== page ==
Unikraft Blog

3 min read
Maria Sfiraiala

GSoC'22: Shadow Stack


While Unikraft provides great security advantages through strong cross-application isolation, traditional means of securing one’s application shouldn’t be overlooked.

Following this idea, we introduce the Shadow Stack, a project which aims to adapt LLVM’s / clang’s Shadow Call Stack to Unikraft’s needs, focusing on the AArch64 architecture.

Enabling protection of the return address from ROP attacks should be highly modularized, that’s why we plan to provide multiple functionalities in a possible API:

  1. has_shadow_stack
  2. init_shadow_stack
  3. init_shadow_stack_fixed_x18 (when a platform doesn’t reserve the x18 register used for storing the Shadow Stack; Android, Darwin, Fuchsia already reserve it)
  4. no_shadow_stack (shadow stack is disabled for a certain function even though it’s enabled globally)
  5. no_shadow_stack_strong (disables shadow stack globally)

Starting point

First thing first, I had to get accustomed with Unikraft itself.

Compiling and running some basic applications using both kraft and the make build system was done during the first week of GSoC.

I spent the second week investigating the Shadow Stack implementation for Android and coming up with the aforementioned extern API.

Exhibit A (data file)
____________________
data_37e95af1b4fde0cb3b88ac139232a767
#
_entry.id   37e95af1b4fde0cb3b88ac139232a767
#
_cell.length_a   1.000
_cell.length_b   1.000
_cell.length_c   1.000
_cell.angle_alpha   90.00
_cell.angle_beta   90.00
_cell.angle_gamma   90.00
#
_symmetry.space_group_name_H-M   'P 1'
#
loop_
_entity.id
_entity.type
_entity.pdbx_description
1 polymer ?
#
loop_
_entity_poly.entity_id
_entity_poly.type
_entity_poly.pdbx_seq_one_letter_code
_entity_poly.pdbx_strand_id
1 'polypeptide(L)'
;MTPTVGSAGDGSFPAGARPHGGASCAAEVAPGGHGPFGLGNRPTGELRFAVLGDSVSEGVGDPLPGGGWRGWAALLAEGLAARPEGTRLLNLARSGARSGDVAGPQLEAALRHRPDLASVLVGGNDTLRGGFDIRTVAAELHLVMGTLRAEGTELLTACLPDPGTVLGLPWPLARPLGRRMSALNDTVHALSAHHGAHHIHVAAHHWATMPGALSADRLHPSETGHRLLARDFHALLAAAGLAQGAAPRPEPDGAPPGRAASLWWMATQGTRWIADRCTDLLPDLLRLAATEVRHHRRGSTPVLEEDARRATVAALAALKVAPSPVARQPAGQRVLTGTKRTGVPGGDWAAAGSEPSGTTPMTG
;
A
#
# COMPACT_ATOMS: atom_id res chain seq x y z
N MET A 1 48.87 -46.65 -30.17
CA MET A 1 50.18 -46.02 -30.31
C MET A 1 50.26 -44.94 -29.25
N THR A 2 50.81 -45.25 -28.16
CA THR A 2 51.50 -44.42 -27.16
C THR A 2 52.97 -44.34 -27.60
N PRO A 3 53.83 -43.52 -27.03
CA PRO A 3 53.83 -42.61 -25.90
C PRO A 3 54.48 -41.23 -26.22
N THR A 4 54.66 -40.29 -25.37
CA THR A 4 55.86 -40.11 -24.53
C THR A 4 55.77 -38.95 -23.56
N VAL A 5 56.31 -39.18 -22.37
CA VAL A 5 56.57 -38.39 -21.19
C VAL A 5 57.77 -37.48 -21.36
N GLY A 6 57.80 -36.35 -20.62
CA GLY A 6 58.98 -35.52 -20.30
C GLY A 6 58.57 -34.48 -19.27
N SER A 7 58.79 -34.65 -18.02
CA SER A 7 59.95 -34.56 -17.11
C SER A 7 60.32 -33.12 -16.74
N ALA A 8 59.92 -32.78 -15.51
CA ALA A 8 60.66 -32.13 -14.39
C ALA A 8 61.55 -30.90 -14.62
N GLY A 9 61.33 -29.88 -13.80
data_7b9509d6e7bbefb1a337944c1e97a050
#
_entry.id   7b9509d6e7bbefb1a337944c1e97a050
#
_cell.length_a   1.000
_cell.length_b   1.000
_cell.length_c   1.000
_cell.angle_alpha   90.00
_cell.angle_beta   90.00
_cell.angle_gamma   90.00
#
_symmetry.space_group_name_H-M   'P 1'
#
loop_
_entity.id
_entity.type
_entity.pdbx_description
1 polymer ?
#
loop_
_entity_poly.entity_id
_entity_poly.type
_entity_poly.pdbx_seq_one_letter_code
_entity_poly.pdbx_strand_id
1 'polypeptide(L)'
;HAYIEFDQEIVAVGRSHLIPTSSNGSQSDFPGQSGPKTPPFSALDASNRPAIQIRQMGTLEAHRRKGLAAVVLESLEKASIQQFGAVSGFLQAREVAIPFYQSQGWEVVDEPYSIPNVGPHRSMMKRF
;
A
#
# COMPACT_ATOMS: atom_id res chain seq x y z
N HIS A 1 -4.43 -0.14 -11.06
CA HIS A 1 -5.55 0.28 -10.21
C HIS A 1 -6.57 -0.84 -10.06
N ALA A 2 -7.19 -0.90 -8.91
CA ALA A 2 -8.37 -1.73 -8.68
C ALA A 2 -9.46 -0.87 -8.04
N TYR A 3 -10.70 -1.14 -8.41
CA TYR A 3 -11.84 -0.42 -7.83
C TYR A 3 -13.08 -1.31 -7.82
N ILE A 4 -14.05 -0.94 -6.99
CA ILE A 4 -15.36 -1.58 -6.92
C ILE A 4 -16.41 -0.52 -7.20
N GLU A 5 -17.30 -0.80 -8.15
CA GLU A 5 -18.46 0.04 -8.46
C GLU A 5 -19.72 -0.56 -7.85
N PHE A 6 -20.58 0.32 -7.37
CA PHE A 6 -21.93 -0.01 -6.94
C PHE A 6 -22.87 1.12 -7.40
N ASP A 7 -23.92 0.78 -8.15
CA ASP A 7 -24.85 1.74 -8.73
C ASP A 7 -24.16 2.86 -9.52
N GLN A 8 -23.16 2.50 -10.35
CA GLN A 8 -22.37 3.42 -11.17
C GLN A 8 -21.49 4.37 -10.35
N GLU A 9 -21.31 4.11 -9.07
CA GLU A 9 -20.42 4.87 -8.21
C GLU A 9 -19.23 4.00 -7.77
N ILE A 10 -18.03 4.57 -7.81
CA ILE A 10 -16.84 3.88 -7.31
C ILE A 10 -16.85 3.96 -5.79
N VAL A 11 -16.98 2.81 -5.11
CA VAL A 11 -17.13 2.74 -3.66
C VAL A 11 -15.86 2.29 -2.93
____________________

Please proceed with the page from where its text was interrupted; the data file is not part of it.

I plan on including these functionalities in a library (ukshadow) similar to ubsan or kasan.

Following the same idea, investigating the implementation for kasan further pointed out the need of perfectly understanding the layout of ukboot as I will have to modify the library by adding some constructors that will make possible the initialization of the x18 register.

At this point, compiling any program with the Shadow Call Stack support provided by the compiler (clang) is not possible, until providing a runtime, and this represents one important milestone.


One significant step forward was finding a mean of compiling Unikraft AArch64 apps using clang, as a straightforward solution wasn’t documented.

Taking advice from the community really facilitated the process.

LLVM’s clang takes a big role in my project as previous work and research regarding Shadow Stacks was and still is mainly covered by it.

What’s more, future work revolves around firstly, porting the clang's Shadow Call Stack by coming up with a constructor that’ll use inline asm to initialize the x18 register and secondly, perfectly alligning the Shadow Stack implementation to Unikraft.

Interesting findings

The solution to the cross-compilation issue provided by the community was really important to my investigation work.

For future integration of this quick fix, check this gist.

Next steps

After providing a constructor for the Shadow Stack pointer in the ukboot library and testing the approach using an inline asm macro, I’ll get to implementing the mechanisms needed by the Shadow Stack and include them in their own internal library (the aforementioned ukshadow).

I won’t forget to make use of some functionalities provided by ukdebug as a mean of signaling the user about the overwriting of their precious return address.